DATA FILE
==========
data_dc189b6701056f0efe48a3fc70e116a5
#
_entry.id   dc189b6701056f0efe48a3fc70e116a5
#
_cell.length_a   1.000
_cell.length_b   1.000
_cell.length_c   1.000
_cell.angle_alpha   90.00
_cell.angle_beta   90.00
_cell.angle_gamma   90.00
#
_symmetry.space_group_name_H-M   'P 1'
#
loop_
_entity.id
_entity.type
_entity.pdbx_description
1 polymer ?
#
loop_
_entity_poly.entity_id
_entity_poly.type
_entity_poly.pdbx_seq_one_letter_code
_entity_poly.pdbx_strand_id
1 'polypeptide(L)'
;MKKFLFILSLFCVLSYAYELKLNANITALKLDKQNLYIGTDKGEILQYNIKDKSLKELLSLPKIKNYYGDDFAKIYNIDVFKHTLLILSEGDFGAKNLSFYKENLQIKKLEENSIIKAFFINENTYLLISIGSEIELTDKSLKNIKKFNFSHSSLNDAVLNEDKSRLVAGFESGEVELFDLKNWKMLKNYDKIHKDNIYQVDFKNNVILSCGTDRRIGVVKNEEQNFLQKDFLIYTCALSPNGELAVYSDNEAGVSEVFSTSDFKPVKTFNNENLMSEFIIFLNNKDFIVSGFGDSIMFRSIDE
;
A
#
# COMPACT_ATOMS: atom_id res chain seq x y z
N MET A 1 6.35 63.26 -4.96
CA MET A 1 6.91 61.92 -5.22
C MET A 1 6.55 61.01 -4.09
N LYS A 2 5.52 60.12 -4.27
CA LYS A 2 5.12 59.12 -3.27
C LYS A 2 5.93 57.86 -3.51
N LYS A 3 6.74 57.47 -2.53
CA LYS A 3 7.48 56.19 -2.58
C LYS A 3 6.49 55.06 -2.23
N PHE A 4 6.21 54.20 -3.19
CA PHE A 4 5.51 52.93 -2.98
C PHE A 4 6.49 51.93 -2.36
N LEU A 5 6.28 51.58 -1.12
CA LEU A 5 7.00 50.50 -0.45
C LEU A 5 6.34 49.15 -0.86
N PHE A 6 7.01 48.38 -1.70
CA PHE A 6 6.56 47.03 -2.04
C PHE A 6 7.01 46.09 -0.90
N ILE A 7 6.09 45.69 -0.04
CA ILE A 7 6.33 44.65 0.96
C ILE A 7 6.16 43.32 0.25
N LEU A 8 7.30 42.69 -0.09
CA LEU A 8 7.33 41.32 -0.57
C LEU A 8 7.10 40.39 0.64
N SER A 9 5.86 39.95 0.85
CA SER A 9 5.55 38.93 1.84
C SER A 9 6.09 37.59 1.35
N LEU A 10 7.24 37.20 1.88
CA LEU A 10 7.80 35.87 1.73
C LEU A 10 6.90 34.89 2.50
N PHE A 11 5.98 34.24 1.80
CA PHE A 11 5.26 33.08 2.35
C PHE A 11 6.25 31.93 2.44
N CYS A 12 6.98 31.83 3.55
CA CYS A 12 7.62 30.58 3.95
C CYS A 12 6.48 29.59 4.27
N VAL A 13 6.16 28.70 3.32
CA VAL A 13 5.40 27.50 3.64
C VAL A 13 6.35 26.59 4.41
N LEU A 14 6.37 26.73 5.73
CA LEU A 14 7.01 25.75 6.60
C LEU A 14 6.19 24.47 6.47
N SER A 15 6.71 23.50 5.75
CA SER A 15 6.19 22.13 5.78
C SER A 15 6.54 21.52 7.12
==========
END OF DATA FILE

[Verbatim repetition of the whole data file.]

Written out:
data_dc189b6701056f0efe48a3fc70e116a5
#
_entry.id   dc189b6701056f0efe48a3fc70e116a5
#
_cell.length_a   1.000
_cell.length_b   1.000
_cell.length_c   1.000
_cell.angle_alpha   90.00
_cell.angle_beta   90.00
_cell.angle_gamma   90.00
#
_symmetry.space_group_name_H-M   'P 1'
#
loop_
_entity.id
_entity.type
_entity.pdbx_description
1 polymer ?
#
loop_
_entity_poly.entity_id
_entity_poly.type
_entity_poly.pdbx_seq_one_letter_code
_entity_poly.pdbx_strand_id
1 'polypeptide(L)'
;MKKFLFILSLFCVLSYAYELKLNANITALKLDKQNLYIGTDKGEILQYNIKDKSLKELLSLPKIKNYYGDDFAKIYNIDVFKHTLLILSEGDFGAKNLSFYKENLQIKKLEENSIIKAFFINENTYLLISIGSEIELTDKSLKNIKKFNFSHSSLNDAVLNEDKSRLVAGFESGEVELFDLKNWKMLKNYDKIHKDNIYQVDFKNNVILSCGTDRRIGVVKNEEQNFLQKDFLIYTCALSPNGELAVYSDNEAGVSEVFSTSDFKPVKTFNNENLMSEFIIFLNNKDFIVSGFGDSIMFRSIDE
;
A
#
# COMPACT_ATOMS: atom_id res chain seq x y z
N MET A 1 6.35 63.26 -4.96
CA MET A 1 6.91 61.92 -5.22
C MET A 1 6.55 61.01 -4.09
N LYS A 2 5.52 60.12 -4.27
CA LYS A 2 5.12 59.12 -3.27
C LYS A 2 5.93 57.86 -3.51
N LYS A 3 6.74 57.47 -2.53
CA LYS A 3 7.48 56.19 -2.58
C LYS A 3 6.49 55.06 -2.23
N PHE A 4 6.21 54.20 -3.19
CA PHE A 4 5.51 52.93 -2.98
C PHE A 4 6.49 51.93 -2.36
N LEU A 5 6.28 51.58 -1.12
CA LEU A 5 7.00 50.50 -0.45
C LEU A 5 6.34 49.15 -0.86
N PHE A 6 7.01 48.38 -1.70
CA PHE A 6 6.56 47.03 -2.04
C PHE A 6 7.01 46.09 -0.90
N ILE A 7 6.09 45.69 -0.04
CA ILE A 7 6.33 44.65 0.96
C ILE A 7 6.16 43.32 0.25
N LEU A 8 7.30 42.69 -0.09
CA LEU A 8 7.33 41.32 -0.57
C LEU A 8 7.10 40.39 0.64
N SER A 9 5.86 39.95 0.85
CA SER A 9 5.55 38.93 1.84
C SER A 9 6.09 37.59 1.35
N LEU A 10 7.24 37.20 1.88
CA LEU A 10 7.80 35.87 1.73
C LEU A 10 6.90 34.89 2.50
N PHE A 11 5.98 34.24 1.80
CA PHE A 11 5.26 33.08 2.35
C PHE A 11 6.25 31.93 2.44
N CYS A 12 6.98 31.83 3.55
CA CYS A 12 7.62 30.58 3.95
C CYS A 12 6.48 29.59 4.27
N VAL A 13 6.16 28.70 3.32
CA VAL A 13 5.40 27.50 3.64
C VAL A 13 6.35 26.59 4.41
N LEU A 14 6.37 26.73 5.73
CA LEU A 14 7.01 25.75 6.60
C LEU A 14 6.19 24.47 6.47
N SER A 15 6.71 23.50 5.75
CA SER A 15 6.19 22.13 5.78
C SER A 15 6.54 21.52 7.12